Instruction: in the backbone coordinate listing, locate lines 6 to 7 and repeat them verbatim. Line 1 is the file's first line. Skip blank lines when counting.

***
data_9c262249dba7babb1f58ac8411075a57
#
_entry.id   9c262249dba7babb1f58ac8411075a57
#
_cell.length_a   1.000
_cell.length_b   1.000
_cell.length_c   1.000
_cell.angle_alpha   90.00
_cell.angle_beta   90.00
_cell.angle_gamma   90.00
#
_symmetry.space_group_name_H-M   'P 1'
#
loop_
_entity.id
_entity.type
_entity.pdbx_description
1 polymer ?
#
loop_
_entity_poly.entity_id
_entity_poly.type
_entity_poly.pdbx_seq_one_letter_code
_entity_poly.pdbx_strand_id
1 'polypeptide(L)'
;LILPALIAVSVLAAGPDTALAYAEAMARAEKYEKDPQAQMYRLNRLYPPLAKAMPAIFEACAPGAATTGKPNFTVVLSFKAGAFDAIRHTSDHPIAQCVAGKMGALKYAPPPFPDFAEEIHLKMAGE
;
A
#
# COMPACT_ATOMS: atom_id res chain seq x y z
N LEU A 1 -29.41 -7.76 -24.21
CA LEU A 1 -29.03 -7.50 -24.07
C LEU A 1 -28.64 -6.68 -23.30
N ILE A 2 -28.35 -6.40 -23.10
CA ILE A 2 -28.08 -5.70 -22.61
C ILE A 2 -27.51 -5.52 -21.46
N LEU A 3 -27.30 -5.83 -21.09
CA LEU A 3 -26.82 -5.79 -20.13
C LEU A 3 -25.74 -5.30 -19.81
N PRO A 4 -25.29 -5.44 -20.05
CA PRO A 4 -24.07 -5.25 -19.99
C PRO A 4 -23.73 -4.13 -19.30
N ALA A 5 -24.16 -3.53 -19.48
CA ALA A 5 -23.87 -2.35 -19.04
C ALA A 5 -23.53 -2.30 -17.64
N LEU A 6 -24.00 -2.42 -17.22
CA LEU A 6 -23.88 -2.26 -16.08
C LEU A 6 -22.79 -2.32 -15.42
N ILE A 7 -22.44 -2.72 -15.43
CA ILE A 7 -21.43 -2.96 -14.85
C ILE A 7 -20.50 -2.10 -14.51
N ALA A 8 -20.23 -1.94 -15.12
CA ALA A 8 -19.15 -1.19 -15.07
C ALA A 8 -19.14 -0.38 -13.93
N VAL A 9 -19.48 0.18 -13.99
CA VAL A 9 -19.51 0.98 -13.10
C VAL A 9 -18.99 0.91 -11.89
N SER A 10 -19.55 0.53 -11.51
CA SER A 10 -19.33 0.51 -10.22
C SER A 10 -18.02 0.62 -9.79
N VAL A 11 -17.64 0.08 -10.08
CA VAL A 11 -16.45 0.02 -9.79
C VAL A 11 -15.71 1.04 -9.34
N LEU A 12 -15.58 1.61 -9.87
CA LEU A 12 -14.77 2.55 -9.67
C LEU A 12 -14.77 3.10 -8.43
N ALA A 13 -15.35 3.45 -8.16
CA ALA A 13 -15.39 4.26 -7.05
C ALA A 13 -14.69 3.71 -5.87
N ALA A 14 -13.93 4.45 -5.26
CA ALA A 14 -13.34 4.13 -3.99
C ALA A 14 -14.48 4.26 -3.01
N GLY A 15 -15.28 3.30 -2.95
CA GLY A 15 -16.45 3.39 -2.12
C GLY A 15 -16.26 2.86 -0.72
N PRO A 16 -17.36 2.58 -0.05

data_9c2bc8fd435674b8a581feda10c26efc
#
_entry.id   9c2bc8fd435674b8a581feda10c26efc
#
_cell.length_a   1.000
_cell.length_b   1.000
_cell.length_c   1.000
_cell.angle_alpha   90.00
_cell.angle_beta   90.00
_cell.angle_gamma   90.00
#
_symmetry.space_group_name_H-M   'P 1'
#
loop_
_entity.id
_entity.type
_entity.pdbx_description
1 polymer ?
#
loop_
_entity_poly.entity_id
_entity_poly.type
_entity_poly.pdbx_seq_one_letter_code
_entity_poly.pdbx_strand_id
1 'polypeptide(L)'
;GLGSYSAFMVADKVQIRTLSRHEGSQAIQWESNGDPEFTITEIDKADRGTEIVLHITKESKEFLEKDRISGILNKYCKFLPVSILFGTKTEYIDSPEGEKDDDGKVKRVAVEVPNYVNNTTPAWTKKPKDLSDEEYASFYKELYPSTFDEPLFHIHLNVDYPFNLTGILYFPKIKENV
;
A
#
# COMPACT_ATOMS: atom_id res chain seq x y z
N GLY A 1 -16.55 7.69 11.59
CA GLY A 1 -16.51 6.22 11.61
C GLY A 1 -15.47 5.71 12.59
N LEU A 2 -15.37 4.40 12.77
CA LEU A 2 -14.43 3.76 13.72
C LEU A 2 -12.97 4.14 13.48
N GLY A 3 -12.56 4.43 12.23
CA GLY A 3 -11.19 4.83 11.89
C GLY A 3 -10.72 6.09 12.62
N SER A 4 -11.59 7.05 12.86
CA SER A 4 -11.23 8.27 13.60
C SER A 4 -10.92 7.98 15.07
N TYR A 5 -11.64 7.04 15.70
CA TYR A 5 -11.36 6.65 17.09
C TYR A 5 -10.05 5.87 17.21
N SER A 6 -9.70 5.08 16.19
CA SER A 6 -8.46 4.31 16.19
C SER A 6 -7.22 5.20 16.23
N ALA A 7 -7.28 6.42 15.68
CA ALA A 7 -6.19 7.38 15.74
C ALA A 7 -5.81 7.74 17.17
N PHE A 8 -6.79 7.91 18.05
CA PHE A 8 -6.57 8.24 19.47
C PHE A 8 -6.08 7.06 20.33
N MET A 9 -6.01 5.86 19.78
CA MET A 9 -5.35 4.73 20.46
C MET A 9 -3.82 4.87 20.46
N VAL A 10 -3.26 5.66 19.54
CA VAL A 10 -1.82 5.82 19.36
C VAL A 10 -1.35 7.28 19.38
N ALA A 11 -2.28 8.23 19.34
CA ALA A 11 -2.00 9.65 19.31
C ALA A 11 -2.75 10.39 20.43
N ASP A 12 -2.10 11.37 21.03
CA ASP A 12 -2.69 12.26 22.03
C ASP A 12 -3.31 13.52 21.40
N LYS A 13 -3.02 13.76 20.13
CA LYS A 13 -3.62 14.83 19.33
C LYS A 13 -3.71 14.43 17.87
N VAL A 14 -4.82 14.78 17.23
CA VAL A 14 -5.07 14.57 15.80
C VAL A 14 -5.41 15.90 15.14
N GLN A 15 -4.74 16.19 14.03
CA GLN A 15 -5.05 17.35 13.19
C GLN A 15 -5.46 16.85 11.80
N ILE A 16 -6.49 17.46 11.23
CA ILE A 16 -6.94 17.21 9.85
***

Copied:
_cell.length_b   1.000
_cell.length_c   1.000